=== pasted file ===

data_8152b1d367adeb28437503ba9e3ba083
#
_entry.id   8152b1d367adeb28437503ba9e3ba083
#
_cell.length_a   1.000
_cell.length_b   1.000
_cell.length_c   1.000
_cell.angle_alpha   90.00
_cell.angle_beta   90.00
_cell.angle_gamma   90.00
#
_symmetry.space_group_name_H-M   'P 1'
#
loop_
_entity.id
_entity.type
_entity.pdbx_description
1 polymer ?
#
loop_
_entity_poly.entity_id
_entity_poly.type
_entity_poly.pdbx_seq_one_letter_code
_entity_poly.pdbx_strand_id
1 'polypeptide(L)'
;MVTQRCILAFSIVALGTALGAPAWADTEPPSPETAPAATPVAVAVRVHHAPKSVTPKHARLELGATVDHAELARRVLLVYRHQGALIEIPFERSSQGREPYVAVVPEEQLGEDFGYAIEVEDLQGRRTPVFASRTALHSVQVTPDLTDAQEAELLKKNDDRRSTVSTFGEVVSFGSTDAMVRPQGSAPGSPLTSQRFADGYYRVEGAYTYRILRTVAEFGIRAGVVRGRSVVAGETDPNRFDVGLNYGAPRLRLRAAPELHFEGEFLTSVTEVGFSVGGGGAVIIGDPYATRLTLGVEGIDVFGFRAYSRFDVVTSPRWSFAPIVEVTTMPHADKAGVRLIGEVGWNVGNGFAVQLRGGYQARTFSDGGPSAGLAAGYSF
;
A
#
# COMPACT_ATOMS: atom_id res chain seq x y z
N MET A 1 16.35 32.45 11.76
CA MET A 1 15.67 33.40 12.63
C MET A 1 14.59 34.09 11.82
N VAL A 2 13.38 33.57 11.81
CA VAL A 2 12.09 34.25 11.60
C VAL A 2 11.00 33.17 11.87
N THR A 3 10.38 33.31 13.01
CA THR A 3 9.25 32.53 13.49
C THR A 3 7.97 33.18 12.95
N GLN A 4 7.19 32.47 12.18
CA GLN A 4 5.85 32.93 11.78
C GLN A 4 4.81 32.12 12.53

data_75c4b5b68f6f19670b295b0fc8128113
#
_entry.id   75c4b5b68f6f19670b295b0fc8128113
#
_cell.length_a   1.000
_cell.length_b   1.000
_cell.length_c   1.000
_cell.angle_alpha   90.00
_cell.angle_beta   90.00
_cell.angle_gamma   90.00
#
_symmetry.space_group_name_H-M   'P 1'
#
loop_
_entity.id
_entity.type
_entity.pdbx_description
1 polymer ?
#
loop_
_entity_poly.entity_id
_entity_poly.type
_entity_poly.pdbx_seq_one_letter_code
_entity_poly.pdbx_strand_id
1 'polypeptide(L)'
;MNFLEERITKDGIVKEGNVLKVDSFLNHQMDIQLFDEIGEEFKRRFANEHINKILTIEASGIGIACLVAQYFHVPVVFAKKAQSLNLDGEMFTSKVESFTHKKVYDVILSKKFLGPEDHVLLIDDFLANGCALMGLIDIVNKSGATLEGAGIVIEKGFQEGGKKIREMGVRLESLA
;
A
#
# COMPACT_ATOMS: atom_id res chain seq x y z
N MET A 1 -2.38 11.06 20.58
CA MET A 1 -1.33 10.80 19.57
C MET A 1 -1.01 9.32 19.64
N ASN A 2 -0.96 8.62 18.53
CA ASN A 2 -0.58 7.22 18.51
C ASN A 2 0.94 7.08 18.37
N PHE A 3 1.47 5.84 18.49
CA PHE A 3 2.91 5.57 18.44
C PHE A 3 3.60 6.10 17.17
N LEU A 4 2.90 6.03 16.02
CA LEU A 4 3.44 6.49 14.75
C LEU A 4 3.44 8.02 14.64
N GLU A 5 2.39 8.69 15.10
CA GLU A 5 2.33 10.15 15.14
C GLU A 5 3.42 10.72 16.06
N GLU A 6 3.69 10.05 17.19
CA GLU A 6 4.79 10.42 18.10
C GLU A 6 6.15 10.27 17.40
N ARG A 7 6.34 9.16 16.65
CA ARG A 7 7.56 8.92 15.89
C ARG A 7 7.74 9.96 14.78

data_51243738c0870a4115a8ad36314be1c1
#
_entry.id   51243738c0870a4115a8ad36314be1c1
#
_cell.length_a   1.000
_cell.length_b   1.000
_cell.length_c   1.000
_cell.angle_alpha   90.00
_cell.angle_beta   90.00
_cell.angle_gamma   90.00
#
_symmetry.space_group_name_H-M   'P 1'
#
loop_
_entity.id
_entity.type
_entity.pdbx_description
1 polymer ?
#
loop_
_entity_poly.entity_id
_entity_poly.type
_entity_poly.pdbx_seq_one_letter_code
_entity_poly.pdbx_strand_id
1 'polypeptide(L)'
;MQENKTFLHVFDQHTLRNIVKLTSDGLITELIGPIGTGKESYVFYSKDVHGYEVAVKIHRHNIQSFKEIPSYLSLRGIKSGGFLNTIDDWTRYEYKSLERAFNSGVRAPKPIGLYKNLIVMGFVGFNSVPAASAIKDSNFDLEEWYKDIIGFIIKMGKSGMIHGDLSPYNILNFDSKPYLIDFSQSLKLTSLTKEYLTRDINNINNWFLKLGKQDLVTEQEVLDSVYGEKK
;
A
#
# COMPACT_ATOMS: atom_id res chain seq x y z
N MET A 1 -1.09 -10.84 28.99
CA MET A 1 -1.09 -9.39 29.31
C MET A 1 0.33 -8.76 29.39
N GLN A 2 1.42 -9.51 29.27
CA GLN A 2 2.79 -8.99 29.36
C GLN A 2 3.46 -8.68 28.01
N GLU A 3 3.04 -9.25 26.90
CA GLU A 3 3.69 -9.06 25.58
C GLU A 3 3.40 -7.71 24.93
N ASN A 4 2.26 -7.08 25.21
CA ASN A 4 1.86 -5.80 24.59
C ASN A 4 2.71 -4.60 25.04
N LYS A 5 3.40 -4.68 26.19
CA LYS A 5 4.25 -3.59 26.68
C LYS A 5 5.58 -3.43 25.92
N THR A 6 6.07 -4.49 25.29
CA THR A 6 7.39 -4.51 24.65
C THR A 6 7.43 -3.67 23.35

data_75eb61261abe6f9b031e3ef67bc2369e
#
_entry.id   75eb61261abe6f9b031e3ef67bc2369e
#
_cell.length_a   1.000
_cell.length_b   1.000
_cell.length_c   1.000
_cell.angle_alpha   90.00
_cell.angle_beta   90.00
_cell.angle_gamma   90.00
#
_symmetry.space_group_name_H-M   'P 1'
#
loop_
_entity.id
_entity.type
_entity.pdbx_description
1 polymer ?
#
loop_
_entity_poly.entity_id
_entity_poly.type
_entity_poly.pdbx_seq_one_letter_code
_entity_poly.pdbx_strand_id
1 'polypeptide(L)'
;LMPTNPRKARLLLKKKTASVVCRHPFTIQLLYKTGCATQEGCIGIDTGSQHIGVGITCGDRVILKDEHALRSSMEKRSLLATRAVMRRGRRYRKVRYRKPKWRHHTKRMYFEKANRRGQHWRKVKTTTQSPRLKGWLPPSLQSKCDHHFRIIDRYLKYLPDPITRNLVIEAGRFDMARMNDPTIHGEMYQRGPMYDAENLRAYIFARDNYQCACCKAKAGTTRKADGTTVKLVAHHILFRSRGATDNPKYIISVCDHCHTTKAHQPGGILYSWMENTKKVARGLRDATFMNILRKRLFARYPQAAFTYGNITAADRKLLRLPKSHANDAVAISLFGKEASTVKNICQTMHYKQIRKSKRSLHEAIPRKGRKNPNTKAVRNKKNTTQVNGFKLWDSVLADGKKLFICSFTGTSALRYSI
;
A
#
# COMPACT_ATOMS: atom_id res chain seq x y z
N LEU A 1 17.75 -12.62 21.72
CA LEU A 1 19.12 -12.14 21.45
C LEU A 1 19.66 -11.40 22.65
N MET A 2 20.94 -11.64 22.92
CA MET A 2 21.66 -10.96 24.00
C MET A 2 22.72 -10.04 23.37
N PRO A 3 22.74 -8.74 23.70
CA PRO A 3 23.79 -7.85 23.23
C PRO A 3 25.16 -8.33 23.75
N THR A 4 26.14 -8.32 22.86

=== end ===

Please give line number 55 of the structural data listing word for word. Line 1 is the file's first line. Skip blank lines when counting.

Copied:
#